Using Github reactions to moderate comments

A while ago I described a way to turn Github issues into blog comment threads. I’ve been using it without issue, but it’s fairly barebones; I never tried implementing a text box and submit button via the blog post (users had to go to the Github issue page) and it requires that you manually create issues for each post and specify YAML info to link an issue to a particular post. There’s a new tool called that looks pretty slick; it automates the issue linking and does fancy OAuth stuff to let users submit comments from the blog post itself.

One thing doesn’t do is allow you to moderate comments. Granted, there isn’t any mechanism to do this on the Github issues themselves (that wouldn’t make sense for their original purpose) but it’s easy to conceive of a way to, say, prevent certain comments from making it onto your blog post (even if they remain in the Github issue thread itself).

Github reactions are a nice feature for collaborative work on code bases, but they have limited utility for a blog. I figured that I could commandeer a particular reaction type to use as a way for moderating comments. For this example, I decided to use a whitelist approach where comments would only get posted if I (Github username mkoohafkan) gave the comment a +1 reaction.

The snippet below scans through the comments of a given issue and pulls only those that got a +1 reaction from me. The reactions API doesn’t specify the reaction of each user to each comment when listing all comments on an issue, so you actually need to individually query reactions to each comment. I made heavy use of this medium post to handle multiple asynchronous AJAX requests and prevent the page from locking up while querying and loading comments. It might not be the most efficient code, but it works. Test it out by pasting the code chunk below into an HTML file and opening it in a browser.

<script src=""></script>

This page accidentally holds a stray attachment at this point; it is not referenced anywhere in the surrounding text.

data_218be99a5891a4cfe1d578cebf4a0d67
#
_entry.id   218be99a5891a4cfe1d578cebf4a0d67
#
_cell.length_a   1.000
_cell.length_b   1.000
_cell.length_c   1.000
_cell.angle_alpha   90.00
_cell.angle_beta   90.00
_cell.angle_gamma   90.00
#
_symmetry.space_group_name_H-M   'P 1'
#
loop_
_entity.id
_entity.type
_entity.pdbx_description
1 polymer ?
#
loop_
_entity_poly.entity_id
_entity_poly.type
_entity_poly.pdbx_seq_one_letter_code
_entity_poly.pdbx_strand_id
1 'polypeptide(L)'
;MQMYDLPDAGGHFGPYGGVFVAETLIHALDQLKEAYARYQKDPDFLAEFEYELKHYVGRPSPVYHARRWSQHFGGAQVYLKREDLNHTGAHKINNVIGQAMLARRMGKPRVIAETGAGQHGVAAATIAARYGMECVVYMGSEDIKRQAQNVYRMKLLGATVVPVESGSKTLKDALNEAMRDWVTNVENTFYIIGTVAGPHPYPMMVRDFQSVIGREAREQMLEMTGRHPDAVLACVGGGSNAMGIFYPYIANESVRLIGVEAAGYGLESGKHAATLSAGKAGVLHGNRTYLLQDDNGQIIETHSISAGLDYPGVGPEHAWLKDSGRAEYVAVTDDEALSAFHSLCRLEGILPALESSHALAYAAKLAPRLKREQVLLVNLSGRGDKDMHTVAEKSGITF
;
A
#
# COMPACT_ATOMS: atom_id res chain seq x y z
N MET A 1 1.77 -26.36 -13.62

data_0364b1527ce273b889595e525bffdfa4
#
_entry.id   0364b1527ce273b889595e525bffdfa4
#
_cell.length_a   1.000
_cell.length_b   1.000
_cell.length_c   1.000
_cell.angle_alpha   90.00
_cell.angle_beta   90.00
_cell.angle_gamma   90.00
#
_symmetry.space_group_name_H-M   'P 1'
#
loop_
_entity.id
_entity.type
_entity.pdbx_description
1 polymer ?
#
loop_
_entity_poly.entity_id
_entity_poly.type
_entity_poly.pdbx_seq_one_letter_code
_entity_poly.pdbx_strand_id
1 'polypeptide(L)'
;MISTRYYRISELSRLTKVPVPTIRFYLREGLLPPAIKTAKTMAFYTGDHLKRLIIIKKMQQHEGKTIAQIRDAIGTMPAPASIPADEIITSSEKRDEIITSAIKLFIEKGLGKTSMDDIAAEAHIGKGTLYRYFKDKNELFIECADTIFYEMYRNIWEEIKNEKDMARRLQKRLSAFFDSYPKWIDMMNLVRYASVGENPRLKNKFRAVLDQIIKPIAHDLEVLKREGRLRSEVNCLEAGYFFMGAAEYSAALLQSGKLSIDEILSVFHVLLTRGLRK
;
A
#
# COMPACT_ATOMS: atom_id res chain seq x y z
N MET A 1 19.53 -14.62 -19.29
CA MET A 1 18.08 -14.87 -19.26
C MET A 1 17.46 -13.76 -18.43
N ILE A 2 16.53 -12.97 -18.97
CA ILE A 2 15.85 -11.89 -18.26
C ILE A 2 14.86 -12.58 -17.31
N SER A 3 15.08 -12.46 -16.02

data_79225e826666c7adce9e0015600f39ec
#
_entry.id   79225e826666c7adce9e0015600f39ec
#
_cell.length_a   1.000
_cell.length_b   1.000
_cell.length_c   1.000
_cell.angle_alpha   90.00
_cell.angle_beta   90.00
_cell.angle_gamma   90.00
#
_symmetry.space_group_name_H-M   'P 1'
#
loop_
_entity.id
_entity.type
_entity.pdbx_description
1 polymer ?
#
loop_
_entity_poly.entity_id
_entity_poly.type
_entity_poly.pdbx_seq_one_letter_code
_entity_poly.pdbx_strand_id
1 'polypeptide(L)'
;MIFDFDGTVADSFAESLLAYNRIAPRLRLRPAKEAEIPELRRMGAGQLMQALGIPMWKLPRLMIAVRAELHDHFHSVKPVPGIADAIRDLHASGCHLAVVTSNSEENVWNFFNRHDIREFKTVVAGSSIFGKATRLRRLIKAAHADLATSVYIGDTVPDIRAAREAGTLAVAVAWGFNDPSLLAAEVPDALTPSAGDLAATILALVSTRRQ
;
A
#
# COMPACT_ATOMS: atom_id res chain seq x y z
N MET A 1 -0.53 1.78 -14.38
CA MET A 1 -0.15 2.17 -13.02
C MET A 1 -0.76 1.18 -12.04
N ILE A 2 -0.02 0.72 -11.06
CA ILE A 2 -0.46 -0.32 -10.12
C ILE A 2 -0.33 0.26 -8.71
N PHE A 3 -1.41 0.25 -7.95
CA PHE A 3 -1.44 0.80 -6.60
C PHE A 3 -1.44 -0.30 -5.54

<div id="comments">

<script type="text/javascript">
  function loadComments(data) {
    var cuser = data.user.login;
    var cuserlink = data.user.html_url;
    var clink = data.html_url;
    var cbody = data.body_html;
    var cavatarlink = data.user.avatar_url;      
    var cdate = new Date(data.created_at);
       "<div class='comment'>" + 
          "<div class='commentheader'>" + 
            "<div class='commentgravatar'>" + 
              '<img src="' + cavatarlink + '" alt="" width="30" height="30">' + 
            "</div>" + 
            "<a class='commentuser' href=\""+ cuserlink + "\">" + 
              cuser + 
            "</a>" + 
            "<a class='commentdate' href=\"" + clink + "\">" + 
              cdate.toLocaleDateString("en") +  
            "</a>" +
          "</div>" + 
          "<div class='commentbody'>" + 
            cbody + 
          "</div>" + 
  function getComments(data) {
    var results = [];
    var deferred = [];
    var deferreds = [];
    for (var i=0; i<data.length; i++) {
      deferred = $.ajax({
        url: data[i].reactions.url, 
        type: "get",
        data: {
          content: "+1"
        headers: {Accept: "application/vnd.github.squirrel-girl-preview"},
        dataType: "json",
        success: function(result) {
          if(result.length < 1) {
          } else {
            for(var j=0; j<result.length; j++) {
              if (result[j].user.login == "mkoohafkan") {
              } else {
    $.when.apply($, deferreds).then(function() {
      for(var k=0; k < results.length; k++) {
        if (results[k]) {
    // url should refer to blog post issue number
    url: "",
    type: "get",
    headers: {Accept: "application/vnd.github.squirrel-girl-preview.html+json"},
    dataType: "json",
    success: function(msg){



You’ll see that the first comment I left on this post gets loaded by the HTML file, but the second one does not; this is because I only gave a +1 to the first comment. You could easily modify the code to check for -1 and reverse the true/false values of the results.push statements to implement a comment blacklisting approach. Neat, right?

The main limitation right now is that the reactions API is still in preview, and might change without warning; I don’t want to push this to my blog only to have my comment system suddenly break. But it’s a proof of concept, and should be straightforward to implement once the reactions API is finalized.